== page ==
Erosion everywhere

Rob's picture

By Rob - Posted on 20 September 2010

In case you haven't noticed, we're a bit passionate about trail advocacy around here. I mean, without trails to ride on, where would MTB be?

Anyhow, another thing you might have noticed is that opponents of MTB have a standard list of complaints about cyclists - most of them unfounded. One of their favorites is their claim that mountain bike riders cause erosion.

Thought I'd share this image from the office I'm at currently to show how silly this claim is. Or rather, to show that unmanaged erosion is everywhere and any piece of land can become degraded if it goes beyond it's sustainable limit.

As you can see from this image - some people at this particular location choose to walk over the grass as it's at least 1 stride shorter to the ultimate destination (bottom left of these steps) than walking along the concrete path and then cutting left after the grass. I don't think that many people would walk on the grass (ladies in high heels, people like me who don't need to save 1 stride out of their trip, etc.) but even so, look at the mess that has been made. Interestingly I saw a guy on walk over this way today... not on the already eroded dirt, but on the grass to the side of the dirt... which will ultimately widen the dirt patch and kill all the grass.

I think this speaks volumes, not only about how erosion is everywhere (not just in those places that people ride bikes), but also about how careless and incredibly lazy exploits by a few can wreck a nice bit of landscaping.

Please remember this the next time you think about cutting a corner or widening a trail by riding round an obstacle rather than over it.

obmal's picture

Must be all those exotic ZOO animals heading down for their caffeine fix..?

Flynny's picture

Would not of happened if they laid Sir Walter Buffalo in the first place

Lach's picture

also demonstrates a principle of track building. Don't build a track and expect everyone to use it if there's an obvious and easy shortcut. Either make the shortcut the track or put an obstacle in the way.

VC's picture

I agree with Lach, case in point,Red Hill. A year and a half ago there were mostly 'A' lines, and now it's alphabet lines. Just ride the 'A' line, if you cant, walk it until your skill level improves, or we'll end up with footpaths instead of MTB tracks. (motorbikes have stuffed it for us as well)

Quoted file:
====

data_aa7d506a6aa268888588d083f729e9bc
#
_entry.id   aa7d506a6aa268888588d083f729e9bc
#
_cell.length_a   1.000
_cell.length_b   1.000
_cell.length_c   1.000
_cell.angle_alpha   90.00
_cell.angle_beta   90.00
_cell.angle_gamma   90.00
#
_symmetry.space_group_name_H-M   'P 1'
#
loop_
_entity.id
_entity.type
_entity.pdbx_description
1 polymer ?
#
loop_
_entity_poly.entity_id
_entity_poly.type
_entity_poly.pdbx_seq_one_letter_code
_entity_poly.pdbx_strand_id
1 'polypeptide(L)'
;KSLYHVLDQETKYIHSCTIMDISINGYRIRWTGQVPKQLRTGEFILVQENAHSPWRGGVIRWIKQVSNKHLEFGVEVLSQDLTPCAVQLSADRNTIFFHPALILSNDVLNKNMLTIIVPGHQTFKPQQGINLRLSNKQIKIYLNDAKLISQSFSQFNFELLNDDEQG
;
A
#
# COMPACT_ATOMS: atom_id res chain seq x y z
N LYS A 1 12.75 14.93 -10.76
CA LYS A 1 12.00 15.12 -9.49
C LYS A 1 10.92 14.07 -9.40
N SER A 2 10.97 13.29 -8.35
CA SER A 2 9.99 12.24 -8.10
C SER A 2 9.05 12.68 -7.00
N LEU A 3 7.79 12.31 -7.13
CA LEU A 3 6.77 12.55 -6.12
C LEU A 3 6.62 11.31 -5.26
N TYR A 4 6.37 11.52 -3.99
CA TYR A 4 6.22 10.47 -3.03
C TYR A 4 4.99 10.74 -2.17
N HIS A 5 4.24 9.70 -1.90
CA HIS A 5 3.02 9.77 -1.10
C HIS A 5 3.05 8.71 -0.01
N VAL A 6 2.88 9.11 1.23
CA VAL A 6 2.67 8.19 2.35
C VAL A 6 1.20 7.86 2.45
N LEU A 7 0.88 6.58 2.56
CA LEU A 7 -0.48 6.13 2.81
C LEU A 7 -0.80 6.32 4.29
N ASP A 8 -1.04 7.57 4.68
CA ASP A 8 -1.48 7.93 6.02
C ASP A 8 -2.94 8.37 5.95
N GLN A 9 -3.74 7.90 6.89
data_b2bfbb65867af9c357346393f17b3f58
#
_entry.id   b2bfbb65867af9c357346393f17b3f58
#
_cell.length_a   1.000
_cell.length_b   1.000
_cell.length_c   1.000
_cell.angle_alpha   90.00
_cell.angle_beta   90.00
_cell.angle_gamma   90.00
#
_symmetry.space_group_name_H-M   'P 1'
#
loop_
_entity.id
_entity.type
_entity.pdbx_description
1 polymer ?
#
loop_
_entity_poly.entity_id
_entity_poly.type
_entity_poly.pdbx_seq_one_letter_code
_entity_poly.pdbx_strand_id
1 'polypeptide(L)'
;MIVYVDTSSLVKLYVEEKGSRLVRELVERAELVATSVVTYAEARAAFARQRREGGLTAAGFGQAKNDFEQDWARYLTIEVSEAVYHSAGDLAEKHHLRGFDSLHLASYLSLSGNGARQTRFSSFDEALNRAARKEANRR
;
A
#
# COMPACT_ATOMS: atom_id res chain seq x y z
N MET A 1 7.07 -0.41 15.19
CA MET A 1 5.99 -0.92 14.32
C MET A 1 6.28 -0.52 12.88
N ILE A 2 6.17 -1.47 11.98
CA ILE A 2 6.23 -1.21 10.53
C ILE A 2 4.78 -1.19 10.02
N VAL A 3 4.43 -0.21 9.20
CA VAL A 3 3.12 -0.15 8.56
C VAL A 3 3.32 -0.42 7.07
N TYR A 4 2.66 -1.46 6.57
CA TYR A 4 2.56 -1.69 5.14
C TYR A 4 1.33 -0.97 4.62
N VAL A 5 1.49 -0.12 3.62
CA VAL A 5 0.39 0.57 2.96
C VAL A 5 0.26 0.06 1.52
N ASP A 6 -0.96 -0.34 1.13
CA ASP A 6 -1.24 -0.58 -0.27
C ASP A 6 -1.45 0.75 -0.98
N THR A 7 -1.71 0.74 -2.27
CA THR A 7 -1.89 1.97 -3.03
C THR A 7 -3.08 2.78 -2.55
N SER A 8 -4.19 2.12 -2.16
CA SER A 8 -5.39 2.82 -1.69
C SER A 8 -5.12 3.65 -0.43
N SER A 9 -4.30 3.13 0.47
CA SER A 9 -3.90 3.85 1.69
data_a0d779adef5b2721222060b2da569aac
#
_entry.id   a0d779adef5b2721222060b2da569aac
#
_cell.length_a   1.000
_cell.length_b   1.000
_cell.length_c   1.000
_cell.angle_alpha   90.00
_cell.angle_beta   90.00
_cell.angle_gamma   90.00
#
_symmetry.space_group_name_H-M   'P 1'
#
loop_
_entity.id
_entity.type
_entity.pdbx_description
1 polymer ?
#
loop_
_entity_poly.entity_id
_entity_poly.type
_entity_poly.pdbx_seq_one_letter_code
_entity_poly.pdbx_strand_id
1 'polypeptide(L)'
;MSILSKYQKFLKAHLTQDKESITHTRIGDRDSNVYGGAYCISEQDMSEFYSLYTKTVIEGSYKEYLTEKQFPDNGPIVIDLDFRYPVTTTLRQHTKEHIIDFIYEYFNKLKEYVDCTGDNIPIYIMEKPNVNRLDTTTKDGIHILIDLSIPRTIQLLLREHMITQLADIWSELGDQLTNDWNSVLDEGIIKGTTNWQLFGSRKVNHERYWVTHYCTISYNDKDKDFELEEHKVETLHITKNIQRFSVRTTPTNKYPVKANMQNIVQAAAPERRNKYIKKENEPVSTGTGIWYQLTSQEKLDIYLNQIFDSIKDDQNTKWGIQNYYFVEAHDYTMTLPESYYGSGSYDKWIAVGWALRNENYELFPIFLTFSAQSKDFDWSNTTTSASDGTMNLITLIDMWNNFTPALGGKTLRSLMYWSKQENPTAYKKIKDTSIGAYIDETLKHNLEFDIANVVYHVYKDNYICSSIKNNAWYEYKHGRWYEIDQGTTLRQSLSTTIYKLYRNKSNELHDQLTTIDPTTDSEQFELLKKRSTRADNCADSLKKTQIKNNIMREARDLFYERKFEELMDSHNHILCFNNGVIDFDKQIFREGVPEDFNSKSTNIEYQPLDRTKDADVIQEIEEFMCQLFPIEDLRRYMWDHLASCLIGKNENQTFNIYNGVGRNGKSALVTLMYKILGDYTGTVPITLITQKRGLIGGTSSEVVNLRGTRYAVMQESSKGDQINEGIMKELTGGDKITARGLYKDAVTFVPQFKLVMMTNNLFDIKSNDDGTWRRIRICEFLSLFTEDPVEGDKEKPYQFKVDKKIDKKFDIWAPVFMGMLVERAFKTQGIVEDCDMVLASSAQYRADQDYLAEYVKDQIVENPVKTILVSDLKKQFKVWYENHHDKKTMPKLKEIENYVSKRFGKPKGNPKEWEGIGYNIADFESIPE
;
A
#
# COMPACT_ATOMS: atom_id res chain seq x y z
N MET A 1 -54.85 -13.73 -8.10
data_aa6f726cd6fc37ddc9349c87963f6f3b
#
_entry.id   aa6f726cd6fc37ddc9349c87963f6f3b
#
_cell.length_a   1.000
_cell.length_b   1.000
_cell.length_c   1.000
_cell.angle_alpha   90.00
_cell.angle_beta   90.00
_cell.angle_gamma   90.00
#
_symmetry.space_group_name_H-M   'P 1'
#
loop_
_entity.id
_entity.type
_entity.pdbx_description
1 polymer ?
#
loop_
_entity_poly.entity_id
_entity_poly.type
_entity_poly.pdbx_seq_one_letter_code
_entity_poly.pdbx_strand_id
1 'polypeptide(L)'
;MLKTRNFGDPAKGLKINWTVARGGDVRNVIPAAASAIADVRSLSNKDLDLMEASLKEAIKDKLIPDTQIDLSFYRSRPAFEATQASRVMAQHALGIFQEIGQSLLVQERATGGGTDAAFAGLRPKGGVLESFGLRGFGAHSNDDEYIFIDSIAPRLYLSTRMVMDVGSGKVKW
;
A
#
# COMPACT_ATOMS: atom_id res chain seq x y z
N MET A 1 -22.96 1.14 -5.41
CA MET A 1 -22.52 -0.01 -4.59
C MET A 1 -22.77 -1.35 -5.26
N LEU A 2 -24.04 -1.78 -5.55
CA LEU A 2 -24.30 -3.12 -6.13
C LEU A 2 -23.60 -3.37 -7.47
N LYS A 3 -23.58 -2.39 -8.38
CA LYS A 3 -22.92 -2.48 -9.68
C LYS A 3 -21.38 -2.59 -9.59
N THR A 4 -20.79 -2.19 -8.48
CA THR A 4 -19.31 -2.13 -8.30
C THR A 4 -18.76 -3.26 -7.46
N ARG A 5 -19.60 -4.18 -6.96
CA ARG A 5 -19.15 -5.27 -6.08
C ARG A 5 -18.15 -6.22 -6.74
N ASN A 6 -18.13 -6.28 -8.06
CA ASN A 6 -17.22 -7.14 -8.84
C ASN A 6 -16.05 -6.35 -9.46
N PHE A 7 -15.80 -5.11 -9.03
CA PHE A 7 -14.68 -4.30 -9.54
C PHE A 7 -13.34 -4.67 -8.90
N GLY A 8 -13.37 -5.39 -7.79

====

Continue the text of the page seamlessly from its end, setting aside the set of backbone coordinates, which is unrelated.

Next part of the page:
browny's picture

Isn't that another principle of trail building too though.

Either set the trail up so that it's only the advanced riders who can access it (ie using a tough trail filter or locate it in such a way that beginners will not go to the effort to use it) or build proper B lines for those who can't handle the tougher stuff.

My observation is that riders will try to find a shortcut first and only as a last resort will they get off and walk.

moggio's picture

Living in the mountains and doing a lot of bushwalking on both NPWS and council "bush walks" its amazing once you start looking just how insanely eroded they all are. There are walks that 10 years ago were quite acceptable and now are just gullies a few feet deep... no mountain bikes, not even that many walkers. Just badly built and designed trails.

I am sure council staff and NPWS are aware of this and the constant struggle to minimise it, yet the public attitute is that it really doesn't exist. Facing council over this stuff walkers are completely innocent of environmental responsibilty yet riders are environmental "vandals".

Really the whole "are mountain bikes as erosive as walkers or less" is basically a waste of time... they are near enough to be similiar. The real problem, at least an order of magnitude or more severe is erosion due to water on poorly built trails.

herzog's picture

Even with no walkers, bikes or fauna there will be erosion. Over time, water finds fall-lines and creates ruts, which become gullies, and so on.

The grand canyon is the product of erosion. So is our magnificent coastline.

While I agree that badly designed NPWS tracks can accelerate this process by not draining well, to some degree erosion is always a natural process wherever there is wind and water.

donkerr's picture

Out of how many millions of acres of National Park against the odd bit of erosion on a metre wide track. Rain is the cause of erosion - we only see it on tracks because that's where most people travel. It's everywhere. It's such a non issue when talking about MTB access. The biggest issue is other park users getting a large fright when faced with a cyclist coming around a corner fast. This ruins their serene day out. Which makes it more a generational issue as most younger park users tend to both ride and walk. We just need to re-class the definition of a bicycle at a national level as currenlty it's classed as a vehicle. That's the giant leap we need to make.

sean_c's picture

I promise to think about the ladies in high heels.

And not cut the corner.

CookPassBartridge's picture

Odd that someone has taken the time to draw the outline of the British Isles in that photo...

ADZA's picture

Rob, i know exactly where that is and i know why it's so badly eroded... because my big boots (and every other bastards from building A) walking down for lunch were walking across the grass instead of the track.

seriously i didn't realise you worked there ...(Small world mate) 8.5 years for me there (now moved along)

just made out the corner of the ME WE sign there Sticking out tongue

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